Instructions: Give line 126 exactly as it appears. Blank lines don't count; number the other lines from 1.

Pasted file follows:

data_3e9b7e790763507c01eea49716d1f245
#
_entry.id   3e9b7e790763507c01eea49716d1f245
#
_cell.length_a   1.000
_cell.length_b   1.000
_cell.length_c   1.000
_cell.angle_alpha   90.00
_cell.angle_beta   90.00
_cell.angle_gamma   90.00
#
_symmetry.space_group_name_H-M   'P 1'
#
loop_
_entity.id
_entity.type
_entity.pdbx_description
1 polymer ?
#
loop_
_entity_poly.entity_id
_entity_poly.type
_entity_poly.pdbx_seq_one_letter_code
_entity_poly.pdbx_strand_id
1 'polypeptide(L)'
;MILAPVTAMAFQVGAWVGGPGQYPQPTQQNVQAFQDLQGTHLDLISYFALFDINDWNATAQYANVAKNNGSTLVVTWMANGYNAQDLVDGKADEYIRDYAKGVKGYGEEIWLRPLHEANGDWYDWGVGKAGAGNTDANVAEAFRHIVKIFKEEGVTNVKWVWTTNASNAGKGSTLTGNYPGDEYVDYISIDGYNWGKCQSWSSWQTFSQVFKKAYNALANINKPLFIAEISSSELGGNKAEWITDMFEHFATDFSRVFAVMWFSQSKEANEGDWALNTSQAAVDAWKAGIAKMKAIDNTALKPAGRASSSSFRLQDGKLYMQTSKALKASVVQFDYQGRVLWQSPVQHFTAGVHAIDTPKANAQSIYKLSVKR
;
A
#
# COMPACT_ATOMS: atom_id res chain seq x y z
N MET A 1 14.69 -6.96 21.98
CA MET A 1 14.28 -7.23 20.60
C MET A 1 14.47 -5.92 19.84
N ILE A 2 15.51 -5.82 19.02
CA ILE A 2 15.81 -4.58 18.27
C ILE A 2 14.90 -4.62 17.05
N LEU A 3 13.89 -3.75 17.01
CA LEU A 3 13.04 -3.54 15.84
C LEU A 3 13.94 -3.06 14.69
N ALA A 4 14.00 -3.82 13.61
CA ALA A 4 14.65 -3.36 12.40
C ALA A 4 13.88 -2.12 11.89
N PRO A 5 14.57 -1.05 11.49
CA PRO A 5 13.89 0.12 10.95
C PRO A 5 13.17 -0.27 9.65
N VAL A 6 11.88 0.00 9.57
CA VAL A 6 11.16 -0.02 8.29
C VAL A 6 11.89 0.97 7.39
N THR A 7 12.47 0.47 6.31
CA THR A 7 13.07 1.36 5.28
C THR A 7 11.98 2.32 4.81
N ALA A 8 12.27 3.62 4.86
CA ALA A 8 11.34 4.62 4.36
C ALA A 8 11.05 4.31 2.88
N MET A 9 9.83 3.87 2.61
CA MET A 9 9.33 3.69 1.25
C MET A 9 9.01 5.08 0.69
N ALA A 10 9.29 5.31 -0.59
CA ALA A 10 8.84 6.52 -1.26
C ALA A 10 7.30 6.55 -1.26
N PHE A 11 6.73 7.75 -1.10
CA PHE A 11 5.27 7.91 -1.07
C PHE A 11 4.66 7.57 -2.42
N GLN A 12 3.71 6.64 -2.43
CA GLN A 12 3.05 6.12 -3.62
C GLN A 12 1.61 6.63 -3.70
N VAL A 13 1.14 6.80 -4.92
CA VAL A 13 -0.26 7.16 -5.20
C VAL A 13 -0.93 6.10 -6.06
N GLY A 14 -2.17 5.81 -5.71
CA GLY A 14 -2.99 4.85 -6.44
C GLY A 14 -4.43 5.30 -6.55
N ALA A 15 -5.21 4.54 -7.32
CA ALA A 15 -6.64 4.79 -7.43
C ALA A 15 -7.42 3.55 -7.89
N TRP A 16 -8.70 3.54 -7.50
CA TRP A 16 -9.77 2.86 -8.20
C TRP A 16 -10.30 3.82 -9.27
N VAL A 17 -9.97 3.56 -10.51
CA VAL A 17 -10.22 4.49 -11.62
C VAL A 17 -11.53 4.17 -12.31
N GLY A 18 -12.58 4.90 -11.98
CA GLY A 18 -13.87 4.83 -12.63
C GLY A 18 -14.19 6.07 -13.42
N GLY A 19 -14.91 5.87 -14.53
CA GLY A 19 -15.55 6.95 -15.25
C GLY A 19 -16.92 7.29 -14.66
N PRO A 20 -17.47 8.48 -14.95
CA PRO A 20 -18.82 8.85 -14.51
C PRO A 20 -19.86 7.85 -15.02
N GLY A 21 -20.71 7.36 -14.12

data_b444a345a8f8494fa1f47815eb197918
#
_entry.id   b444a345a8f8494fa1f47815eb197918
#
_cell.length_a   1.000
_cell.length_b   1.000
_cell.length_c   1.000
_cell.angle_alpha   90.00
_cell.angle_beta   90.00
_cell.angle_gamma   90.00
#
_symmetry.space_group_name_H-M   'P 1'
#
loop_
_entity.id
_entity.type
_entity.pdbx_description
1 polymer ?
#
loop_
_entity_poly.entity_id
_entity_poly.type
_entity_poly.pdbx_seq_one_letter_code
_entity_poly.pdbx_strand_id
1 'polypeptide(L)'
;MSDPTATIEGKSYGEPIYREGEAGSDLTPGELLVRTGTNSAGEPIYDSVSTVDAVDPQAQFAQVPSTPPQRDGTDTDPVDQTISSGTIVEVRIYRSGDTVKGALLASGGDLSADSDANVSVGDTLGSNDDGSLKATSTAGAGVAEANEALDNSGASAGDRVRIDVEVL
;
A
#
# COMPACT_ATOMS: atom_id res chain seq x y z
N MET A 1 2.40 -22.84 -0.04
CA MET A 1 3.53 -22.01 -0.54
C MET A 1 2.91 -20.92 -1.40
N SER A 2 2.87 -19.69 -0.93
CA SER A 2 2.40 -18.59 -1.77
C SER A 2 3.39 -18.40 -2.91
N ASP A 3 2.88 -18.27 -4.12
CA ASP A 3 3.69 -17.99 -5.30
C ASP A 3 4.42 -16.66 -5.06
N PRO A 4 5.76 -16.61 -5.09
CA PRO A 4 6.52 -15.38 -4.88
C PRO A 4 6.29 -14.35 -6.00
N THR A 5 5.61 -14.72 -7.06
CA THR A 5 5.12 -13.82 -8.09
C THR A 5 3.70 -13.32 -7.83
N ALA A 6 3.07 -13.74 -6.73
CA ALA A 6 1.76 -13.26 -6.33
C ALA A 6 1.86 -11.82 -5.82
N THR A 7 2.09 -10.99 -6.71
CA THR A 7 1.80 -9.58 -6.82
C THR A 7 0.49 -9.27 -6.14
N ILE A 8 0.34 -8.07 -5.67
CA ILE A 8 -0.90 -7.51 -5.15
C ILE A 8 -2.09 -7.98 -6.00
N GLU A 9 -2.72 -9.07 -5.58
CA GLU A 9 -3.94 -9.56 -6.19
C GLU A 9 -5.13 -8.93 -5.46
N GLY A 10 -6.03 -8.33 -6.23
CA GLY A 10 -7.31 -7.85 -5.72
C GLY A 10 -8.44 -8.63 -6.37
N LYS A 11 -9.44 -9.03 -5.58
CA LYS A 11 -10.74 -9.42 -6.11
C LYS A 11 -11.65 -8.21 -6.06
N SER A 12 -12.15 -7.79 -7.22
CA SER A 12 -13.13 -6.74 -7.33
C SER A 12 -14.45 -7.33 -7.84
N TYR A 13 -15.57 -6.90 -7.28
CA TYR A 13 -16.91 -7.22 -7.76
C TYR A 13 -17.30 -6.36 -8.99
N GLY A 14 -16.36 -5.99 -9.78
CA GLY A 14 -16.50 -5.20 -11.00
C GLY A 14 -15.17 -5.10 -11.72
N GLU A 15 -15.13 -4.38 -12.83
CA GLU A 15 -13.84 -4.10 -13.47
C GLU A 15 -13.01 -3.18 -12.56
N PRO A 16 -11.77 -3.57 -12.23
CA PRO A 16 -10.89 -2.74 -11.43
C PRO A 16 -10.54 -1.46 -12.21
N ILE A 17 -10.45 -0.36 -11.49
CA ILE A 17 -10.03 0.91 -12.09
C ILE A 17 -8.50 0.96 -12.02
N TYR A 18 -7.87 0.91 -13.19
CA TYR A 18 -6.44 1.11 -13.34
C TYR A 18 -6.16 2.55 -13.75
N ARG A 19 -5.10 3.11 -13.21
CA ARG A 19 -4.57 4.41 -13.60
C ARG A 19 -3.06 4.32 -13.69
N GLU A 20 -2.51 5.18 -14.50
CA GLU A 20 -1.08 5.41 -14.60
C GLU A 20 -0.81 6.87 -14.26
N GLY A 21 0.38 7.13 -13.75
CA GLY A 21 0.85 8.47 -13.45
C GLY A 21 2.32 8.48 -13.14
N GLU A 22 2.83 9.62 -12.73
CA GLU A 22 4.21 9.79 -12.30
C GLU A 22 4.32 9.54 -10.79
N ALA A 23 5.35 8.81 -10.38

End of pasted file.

CA SER A 2 2.40 -18.59 -1.77